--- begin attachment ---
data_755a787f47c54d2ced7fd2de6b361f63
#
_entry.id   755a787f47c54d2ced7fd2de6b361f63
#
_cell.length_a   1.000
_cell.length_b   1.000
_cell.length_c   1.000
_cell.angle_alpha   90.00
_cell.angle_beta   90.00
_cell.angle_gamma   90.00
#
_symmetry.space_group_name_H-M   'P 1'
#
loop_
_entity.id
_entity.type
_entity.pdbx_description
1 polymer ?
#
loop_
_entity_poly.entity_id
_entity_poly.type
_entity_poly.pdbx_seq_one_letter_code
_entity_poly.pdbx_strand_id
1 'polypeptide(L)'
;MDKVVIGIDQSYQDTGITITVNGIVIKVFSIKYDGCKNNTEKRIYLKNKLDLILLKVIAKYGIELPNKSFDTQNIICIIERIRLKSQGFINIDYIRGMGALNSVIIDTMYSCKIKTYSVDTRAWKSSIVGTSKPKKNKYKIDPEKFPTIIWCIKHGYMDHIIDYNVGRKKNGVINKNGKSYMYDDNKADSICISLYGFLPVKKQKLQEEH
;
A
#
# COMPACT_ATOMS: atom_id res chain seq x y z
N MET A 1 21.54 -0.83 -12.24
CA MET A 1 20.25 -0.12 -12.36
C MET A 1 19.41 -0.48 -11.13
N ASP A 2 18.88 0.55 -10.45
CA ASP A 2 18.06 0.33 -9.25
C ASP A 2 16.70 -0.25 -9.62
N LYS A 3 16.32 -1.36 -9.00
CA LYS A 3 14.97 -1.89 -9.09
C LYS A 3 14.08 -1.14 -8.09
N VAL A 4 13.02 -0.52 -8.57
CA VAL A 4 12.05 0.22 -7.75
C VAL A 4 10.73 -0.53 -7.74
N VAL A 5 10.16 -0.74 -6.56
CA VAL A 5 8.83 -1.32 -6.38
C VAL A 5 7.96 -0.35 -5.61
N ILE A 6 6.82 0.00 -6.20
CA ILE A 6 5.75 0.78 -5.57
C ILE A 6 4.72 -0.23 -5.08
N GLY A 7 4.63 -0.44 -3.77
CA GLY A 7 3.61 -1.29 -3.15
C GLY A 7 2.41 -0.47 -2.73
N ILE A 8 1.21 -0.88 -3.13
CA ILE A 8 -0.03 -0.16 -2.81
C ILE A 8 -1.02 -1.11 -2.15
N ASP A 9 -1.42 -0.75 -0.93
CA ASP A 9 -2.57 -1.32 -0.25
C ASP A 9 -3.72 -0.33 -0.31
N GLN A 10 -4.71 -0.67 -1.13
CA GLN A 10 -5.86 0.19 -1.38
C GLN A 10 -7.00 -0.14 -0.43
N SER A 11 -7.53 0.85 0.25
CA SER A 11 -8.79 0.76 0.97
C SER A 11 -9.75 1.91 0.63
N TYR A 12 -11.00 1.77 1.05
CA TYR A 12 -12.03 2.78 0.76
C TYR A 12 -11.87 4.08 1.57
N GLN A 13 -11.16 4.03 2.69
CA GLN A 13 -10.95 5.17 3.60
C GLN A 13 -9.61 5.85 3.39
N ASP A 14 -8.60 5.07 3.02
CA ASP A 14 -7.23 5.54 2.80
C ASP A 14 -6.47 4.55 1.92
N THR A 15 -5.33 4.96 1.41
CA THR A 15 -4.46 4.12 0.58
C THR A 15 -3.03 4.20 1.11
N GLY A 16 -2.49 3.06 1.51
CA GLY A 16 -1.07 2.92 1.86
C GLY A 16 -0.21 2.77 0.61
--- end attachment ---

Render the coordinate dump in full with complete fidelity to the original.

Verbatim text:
data_755a787f47c54d2ced7fd2de6b361f63
#
_entry.id   755a787f47c54d2ced7fd2de6b361f63
#
_cell.length_a   1.000
_cell.length_b   1.000
_cell.length_c   1.000
_cell.angle_alpha   90.00
_cell.angle_beta   90.00
_cell.angle_gamma   90.00
#
_symmetry.space_group_name_H-M   'P 1'
#
loop_
_entity.id
_entity.type
_entity.pdbx_description
1 polymer ?
#
loop_
_entity_poly.entity_id
_entity_poly.type
_entity_poly.pdbx_seq_one_letter_code
_entity_poly.pdbx_strand_id
1 'polypeptide(L)'
;MDKVVIGIDQSYQDTGITITVNGIVIKVFSIKYDGCKNNTEKRIYLKNKLDLILLKVIAKYGIELPNKSFDTQNIICIIERIRLKSQGFINIDYIRGMGALNSVIIDTMYSCKIKTYSVDTRAWKSSIVGTSKPKKNKYKIDPEKFPTIIWCIKHGYMDHIIDYNVGRKKNGVINKNGKSYMYDDNKADSICISLYGFLPVKKQKLQEEH
;
A
#
# COMPACT_ATOMS: atom_id res chain seq x y z
N MET A 1 21.54 -0.83 -12.24
CA MET A 1 20.25 -0.12 -12.36
C MET A 1 19.41 -0.48 -11.13
N ASP A 2 18.88 0.55 -10.45
CA ASP A 2 18.06 0.33 -9.25
C ASP A 2 16.70 -0.25 -9.62
N LYS A 3 16.32 -1.36 -9.00
CA LYS A 3 14.97 -1.89 -9.09
C LYS A 3 14.08 -1.14 -8.09
N VAL A 4 13.02 -0.52 -8.57
CA VAL A 4 12.05 0.22 -7.75
C VAL A 4 10.73 -0.53 -7.74
N VAL A 5 10.16 -0.74 -6.56
CA VAL A 5 8.83 -1.32 -6.38
C VAL A 5 7.96 -0.35 -5.61
N ILE A 6 6.82 0.00 -6.20
CA ILE A 6 5.75 0.78 -5.57
C ILE A 6 4.72 -0.23 -5.08
N GLY A 7 4.63 -0.44 -3.77
CA GLY A 7 3.61 -1.29 -3.15
C GLY A 7 2.41 -0.47 -2.73
N ILE A 8 1.21 -0.88 -3.13
CA ILE A 8 -0.03 -0.16 -2.81
C ILE A 8 -1.02 -1.11 -2.15
N ASP A 9 -1.42 -0.75 -0.93
CA ASP A 9 -2.57 -1.32 -0.25
C ASP A 9 -3.72 -0.33 -0.31
N GLN A 10 -4.71 -0.67 -1.13
CA GLN A 10 -5.86 0.19 -1.38
C GLN A 10 -7.00 -0.14 -0.43
N SER A 11 -7.53 0.85 0.25
CA SER A 11 -8.79 0.76 0.97
C SER A 11 -9.75 1.91 0.63
N TYR A 12 -11.00 1.77 1.05
CA TYR A 12 -12.03 2.78 0.76
C TYR A 12 -11.87 4.08 1.57
N GLN A 13 -11.16 4.03 2.69
CA GLN A 13 -10.95 5.17 3.60
C GLN A 13 -9.61 5.85 3.39
N ASP A 14 -8.60 5.07 3.02
CA ASP A 14 -7.23 5.54 2.80
C ASP A 14 -6.47 4.55 1.92
N THR A 15 -5.33 4.96 1.41
CA THR A 15 -4.46 4.12 0.58
C THR A 15 -3.03 4.20 1.11
N GLY A 16 -2.49 3.06 1.51
CA GLY A 16 -1.07 2.92 1.86
C GLY A 16 -0.21 2.77 0.61